WASHINGTON (CBSNewYork/AP) — Amid incidents of pets dying from dog treats, the Food and Drug Administration is proposing long-awaited rules to make pet food and animal feed safer.
The rules stem from a sweeping food safety law passed by Congress almost three years ago. Like rules proposed earlier this year for human food, they would focus on preventing contamination before it begins.
The announcement comes as the FDA says it hasn’t yet determined a cause of almost 600 dog deaths believed to be linked to pet jerky treats imported from China. The agency has been trying for six years to determine what exactly is
causing those illnesses.
LINK: More From The FDA
“This is one of the most elusive and mysterious outbreaks we’ve encountered,” Bernadette Dunham, director of the FDA’s Center for Veterinary Medicine, said in a statement. “Our beloved four-legged companions deserve our best effort, and we are giving it.”
Within hours of eating the suspect jerky, pets lost their appetite, became lethargic, vomited and had diarrhea and other symptoms. The strips made of chicken, duck, sweet potatoes or dried fruit were sold under a variety of brand names.
There was a decrease in 2007 after some products were voluntarily removed from the market, but the FDA said it didn’t want to conduct a recall without a definitive cause.
Those products included Milo’s Kitchen Chicken Jerky Treats and Chicken Grillers, made by Del Monte, and Waggin’ Train and Canyon Creek Ranch dog treats, made by Nestle Purina.
But in the years since, the FDA has gotten complaints from pet owners and veterinarians who have seen repeated cases of kidney failure, gastrointestinal bleeding, and a rare kidney disorder, the FDA said.
The proposed rules would require those who sell pet food and animal feed in the United States — including importers — to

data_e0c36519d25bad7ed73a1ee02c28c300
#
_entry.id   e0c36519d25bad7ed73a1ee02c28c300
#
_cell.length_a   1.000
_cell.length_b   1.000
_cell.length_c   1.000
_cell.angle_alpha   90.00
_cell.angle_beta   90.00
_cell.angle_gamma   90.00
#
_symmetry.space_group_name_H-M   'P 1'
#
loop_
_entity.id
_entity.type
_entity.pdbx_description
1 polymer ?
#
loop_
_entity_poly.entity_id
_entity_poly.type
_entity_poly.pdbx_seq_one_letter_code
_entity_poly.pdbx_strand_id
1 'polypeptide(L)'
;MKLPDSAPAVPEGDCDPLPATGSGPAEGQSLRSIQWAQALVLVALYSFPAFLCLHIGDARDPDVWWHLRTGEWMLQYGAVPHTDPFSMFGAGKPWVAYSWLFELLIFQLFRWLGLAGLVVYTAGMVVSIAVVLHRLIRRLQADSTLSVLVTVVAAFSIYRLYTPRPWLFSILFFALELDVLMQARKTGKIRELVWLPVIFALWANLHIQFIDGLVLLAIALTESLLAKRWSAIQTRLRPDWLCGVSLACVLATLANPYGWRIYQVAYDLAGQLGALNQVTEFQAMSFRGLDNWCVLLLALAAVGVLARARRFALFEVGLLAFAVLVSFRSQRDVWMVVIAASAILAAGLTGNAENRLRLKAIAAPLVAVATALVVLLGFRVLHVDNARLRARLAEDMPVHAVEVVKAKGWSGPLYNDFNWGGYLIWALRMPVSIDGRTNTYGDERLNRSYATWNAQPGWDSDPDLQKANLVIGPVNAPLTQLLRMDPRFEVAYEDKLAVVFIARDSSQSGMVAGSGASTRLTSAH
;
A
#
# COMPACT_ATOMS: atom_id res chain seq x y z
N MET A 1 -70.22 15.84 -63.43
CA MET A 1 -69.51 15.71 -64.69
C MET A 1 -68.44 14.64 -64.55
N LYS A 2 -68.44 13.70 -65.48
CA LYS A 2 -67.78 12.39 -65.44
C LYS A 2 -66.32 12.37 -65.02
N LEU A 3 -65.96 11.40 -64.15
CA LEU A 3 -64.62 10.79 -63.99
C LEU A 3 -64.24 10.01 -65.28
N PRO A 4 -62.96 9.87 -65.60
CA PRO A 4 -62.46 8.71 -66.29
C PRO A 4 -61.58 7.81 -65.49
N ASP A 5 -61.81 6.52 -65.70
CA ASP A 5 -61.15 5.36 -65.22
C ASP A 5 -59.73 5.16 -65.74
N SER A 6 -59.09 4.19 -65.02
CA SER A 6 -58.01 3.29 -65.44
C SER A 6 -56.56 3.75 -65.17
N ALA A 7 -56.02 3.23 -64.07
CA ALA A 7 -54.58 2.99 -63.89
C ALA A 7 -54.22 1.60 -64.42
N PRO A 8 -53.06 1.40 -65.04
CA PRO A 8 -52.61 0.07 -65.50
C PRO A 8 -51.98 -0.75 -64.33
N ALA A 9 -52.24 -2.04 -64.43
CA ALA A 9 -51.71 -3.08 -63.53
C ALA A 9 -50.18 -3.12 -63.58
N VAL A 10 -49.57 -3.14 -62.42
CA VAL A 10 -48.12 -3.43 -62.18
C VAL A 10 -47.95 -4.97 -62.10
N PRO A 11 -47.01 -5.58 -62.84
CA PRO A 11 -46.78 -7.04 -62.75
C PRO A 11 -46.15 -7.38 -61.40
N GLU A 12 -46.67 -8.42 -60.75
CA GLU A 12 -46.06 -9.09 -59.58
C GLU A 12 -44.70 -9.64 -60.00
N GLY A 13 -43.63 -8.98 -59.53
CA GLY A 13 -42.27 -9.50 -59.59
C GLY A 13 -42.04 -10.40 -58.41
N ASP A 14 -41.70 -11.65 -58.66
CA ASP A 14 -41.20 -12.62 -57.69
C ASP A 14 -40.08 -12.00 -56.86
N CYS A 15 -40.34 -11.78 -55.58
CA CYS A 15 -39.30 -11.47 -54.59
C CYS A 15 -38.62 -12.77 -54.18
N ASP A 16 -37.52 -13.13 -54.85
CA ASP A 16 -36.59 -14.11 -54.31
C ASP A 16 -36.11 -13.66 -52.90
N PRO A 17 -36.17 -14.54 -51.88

follow certain sanitation practices and have detailed food safety plans.
All of the manufacturers would have to put individual procedures in place to prevent their food from becoming contaminated.
The rules would also help human health by aiming to prevent foodborne illnesses in pet food that can be transferred to humans. People can become sick by handling contaminated pet food or animal feed.
Michael Taylor, FDA deputy commissioner for foods, said the rules fit together with regulations proposed in July to create better oversight over imported food, including pet foods and animal feed.
The idea behind all of the food safety rules is to make businesses more responsible for the safety of the food they are selling by proving they are using good food safety practices. They might do that by documenting basic information about their suppliers’ cleanliness, testing foods or acquiring food safety audits.
If they fail to verify the food is safe, the FDA could stop shipments of their food.
Currently, the government does little to ensure that companies are trying to prevent food safety problems but generally waits and responds to outbreaks after they happen.
Taylor said the new rules, once they are in place, could be helpful in investigating the jerky treat deaths if those
illnesses are still happening. But they still may not be able to solve the mystery because the FDA has not yet been able to determine what ingredients are causing sickness. The rules generally ask manufacturers to focus on certain hazards and do their best to prevent them.
“We are really still trying to find out what the hazard is” in the jerky illnesses, Taylor said.
The FDA said the rule could cost industry $130 million annually to comply. Smaller businesses would have more time to put the rule in place.
The agency will take comments for four months before issuing a final rule and will hold a series of public meetings to explain the proposal.
Check Out These Other Stories From CBSNewYork.com:
- Trump: ‘Cruz Really Went Wacko Today’
- Big-City Police Forces To Expand Body Camera Use
- Donald Trump Easily Wins GOP Primary In Indiana
- Ex-NY Assembly Speaker Sheldon Silver Gets 12 Years In Corruption Case
(TM and © Copyright 2013 CBS Radio Inc. and its relevant subsidiaries. CBS RADIO and EYE Logo TM and Copyright 2013 CBS Broadcasting Inc. Used under license. All Rights Reserved. This material may not be published, broadcast, rewritten, or redistributed. The Associated Press contributed to this report.)